MR. MCLAUGHLIN: If we don't do it, the Chinese will. You know that.

MR. ZUCKERMAN: I'll tell you what, why don't we wait for the Chinese to do it and then we'll figure out where we want to go?

MR. MCLAUGHLIN: Wait for the Chinese to colonize the moon.

MR. ZUCKERMAN: Absolutely. They can --

MR. MCLAUGHLIN: All right, there you are -- an alternate view.

MR. ZUCKERMAN: They can develop agriculture all over China -- all over the moon, as far as I'm concerned.

MR. MCLAUGHLIN: Issue Four: Consumer Reports.

PRESIDENT OBAMA: (From videotape.) The fact is, the financial crisis and the recession were not the result of normal economic cycles or just a run of bad luck. They were abuses. And there was a lack of smart regulations. So we're not just going to shrug our shoulders and hope it doesn't happen again.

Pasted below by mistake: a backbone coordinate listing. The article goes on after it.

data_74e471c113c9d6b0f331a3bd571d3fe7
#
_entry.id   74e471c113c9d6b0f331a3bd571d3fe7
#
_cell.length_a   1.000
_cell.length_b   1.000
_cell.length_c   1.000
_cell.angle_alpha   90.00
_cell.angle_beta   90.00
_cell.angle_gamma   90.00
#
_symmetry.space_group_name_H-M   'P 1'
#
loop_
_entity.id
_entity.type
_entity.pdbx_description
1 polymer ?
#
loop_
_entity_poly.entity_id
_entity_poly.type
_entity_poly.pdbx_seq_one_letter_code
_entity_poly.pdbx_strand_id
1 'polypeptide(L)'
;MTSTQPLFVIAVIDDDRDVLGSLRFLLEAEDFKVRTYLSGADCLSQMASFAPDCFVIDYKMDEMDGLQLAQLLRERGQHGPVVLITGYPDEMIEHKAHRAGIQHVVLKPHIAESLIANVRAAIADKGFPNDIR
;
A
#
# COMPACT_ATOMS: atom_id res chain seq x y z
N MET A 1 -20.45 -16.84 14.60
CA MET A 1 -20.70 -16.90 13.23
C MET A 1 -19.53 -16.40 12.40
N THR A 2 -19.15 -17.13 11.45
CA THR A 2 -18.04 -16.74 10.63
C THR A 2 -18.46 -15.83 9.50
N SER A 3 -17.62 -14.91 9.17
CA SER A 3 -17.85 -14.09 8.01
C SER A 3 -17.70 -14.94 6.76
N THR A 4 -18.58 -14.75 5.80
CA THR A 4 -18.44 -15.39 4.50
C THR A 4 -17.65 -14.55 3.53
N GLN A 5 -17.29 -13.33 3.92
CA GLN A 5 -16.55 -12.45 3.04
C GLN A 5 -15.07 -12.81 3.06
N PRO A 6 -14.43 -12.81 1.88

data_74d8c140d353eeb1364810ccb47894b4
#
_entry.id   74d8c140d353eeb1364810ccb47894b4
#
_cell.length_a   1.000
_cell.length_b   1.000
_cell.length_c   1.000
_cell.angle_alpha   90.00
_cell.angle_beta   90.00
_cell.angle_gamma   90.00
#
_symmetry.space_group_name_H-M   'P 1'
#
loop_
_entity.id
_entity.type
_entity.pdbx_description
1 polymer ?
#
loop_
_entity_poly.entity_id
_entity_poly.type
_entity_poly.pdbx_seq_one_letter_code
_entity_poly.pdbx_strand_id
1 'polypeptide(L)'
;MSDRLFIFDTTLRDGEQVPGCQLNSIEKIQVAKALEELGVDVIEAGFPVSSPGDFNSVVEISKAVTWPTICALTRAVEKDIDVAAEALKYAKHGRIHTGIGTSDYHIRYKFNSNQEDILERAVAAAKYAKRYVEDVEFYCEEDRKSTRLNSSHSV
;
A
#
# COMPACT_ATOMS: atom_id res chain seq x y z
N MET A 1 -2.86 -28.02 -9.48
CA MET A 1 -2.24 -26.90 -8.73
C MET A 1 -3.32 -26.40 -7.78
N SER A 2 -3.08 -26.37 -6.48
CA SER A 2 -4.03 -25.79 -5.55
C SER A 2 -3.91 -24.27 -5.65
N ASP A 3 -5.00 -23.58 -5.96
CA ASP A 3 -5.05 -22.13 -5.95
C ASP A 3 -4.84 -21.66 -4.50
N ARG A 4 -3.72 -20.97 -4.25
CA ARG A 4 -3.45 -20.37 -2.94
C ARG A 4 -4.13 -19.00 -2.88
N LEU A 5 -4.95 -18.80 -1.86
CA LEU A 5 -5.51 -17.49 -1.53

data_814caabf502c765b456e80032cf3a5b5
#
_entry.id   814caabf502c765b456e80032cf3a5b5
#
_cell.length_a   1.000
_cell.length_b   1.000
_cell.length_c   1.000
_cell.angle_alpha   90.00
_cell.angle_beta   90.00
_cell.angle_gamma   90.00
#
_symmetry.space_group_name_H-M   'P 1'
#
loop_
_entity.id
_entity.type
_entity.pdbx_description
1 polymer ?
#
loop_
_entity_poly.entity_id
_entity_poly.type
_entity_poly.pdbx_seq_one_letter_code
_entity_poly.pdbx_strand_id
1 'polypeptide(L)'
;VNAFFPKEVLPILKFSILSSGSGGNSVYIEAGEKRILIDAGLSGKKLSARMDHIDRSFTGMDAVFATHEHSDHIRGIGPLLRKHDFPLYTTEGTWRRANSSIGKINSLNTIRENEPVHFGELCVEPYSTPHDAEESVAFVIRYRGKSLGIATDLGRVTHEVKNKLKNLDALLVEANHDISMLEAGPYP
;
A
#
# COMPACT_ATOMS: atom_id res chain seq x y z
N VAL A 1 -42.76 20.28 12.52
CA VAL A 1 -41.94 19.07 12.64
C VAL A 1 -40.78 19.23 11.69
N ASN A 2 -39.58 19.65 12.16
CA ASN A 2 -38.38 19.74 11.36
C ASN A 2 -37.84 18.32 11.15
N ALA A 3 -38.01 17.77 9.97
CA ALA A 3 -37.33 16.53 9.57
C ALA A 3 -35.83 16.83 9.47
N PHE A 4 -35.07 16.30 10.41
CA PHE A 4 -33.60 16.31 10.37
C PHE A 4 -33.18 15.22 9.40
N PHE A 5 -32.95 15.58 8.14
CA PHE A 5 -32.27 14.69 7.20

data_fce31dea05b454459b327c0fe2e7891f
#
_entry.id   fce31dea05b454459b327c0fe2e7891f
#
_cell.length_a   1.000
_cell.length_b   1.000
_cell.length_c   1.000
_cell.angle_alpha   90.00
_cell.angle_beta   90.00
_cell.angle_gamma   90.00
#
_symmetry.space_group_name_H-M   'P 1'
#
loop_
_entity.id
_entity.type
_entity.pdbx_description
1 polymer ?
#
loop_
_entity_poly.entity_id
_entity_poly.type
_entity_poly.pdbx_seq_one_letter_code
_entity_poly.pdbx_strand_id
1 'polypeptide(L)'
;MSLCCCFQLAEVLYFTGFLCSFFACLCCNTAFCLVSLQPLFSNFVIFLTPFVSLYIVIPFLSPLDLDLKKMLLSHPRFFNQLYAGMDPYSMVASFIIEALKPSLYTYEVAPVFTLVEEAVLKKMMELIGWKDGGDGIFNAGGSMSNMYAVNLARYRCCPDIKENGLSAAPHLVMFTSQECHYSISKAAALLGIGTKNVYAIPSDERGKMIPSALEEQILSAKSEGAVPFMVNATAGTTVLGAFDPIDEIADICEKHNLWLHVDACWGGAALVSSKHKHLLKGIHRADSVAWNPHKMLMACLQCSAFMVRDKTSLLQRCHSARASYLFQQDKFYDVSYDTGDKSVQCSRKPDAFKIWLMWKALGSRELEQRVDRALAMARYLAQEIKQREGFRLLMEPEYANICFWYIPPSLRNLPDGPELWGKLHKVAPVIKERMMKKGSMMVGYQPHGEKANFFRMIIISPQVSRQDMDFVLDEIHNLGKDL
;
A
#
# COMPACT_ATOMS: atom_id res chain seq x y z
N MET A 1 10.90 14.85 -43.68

MR. MCLAUGHLIN: The Consumer Financial Protection Bureau, the CFPB -- that's how President Obama intends to prevent another great recession. The new CFPB's mandate is to protect consumers by preventing unfair, deceptive or abusive business practices. The bureau will oversee credit-card companies, mortgage lenders and lending banks.

President Obama says that instead of going to existing oversight entities -- the Federal Trade Commission, the Federal Deposit Insurance Corporation or the Department of Housing and Urban Development -- the CFPB will be a one-stop shop for consumer protection.

PRESIDENT OBAMA: (From videotape.) We cut the bureaucracy and put one consumer watchdog in charge, with just one job: Looking out for regular people in the financial system.